Portrait of a Thief by Grace D. Li – Review
By Sandra Callard
This new book by American Chinese author, Grace D. Li, covers the subject of how various countries in the past have taken/stolen for themselves items of Chinese culture which they have subsequently shown in their own museums as their own property. Five students who are all the children of Chinese immigrants to America, plan to take back some of these cultural treasures and return them to China. The students are all brilliant in their given studies, and will use their skills to plunder the museums from different countries. This sounds remarkably naive, but as the story progresses it becomes steadily more fascinating as the skills of the students begin to produce results.
Individual chapters highlight the events from the different perspectives of each of the students, who, of course, have their own personalities, and their own likes and dislikes. This novel way of dividing chapters is very effective and I rather liked it.
American literature is not normally my forte, but I was irrevocably drawn into the story as it became increasingly fascinating. The depiction of American college life amongst the most gifted of students studying at the best of America’s universities, such as Harvard and Dukes, is done particularly well. Apart from the complicated, but engrossing, plan slowly coming to fruition, the picture of America which emerges – particularly of New York – is clear and concise, and to a Brit like myself who has only been to America once, I could almost feel I had visited again.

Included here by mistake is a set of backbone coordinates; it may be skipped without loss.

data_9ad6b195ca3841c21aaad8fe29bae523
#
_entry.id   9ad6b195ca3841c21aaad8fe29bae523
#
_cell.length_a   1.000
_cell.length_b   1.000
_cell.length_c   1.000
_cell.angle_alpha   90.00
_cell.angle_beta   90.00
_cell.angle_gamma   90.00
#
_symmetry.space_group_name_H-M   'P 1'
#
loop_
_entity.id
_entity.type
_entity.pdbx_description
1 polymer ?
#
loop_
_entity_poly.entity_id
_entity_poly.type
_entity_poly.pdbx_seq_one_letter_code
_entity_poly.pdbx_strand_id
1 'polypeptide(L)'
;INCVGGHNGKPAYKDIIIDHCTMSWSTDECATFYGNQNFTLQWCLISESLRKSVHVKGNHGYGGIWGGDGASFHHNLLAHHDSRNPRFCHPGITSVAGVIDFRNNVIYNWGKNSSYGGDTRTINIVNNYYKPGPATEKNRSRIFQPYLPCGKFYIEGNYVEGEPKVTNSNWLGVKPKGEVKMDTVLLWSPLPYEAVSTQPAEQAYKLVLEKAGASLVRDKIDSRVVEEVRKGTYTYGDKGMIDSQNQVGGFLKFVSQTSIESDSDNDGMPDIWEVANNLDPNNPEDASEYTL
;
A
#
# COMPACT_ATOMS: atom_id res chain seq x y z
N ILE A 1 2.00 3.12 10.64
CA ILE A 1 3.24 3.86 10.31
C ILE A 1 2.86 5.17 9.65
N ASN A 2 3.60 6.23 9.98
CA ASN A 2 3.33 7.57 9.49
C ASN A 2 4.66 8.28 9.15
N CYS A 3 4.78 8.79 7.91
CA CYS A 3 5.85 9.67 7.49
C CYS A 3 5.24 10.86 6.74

The five students each have an individual and particularly strong talent and the author’s description of these is sharp and clear as they plan their heists, with each taking the part that they excel in. The pressure mounts and you can feel their agitation and apprehension as the story oscillates from one situation to the other.
The individual personalities of the students are clear and stark as the author shows in detail their thoughts, which vary from doubt and fear to ecstasy and joy. Their individual feelings sometimes jar with each other and raises the tension as to the outcome of their schemes.
The book is exciting and beautifully written, and follows a theme that is very rarely discussed or used in a novel. The important question regarding the taking of one country’s treasures to be treated as the property of another, is a long standing and continually discussed issue. The book does not come down on either side but simply states what is happening, and is an unusual and interesting backdrop for a really good novel.
The characterisation is strong with the emotions of the characters startlingly clear. The personal problems they have felt are heightened along the way, as they become more enmeshed with each other. This book is certainly a fiendishly clever novel that is almost impossible to put down as the tension mounts, and, first novel or not, Ms D. Li has done a cracking job.
‘Portrait of a Thief’ by Grace D. Li is published by Coronet, £16.99 hardback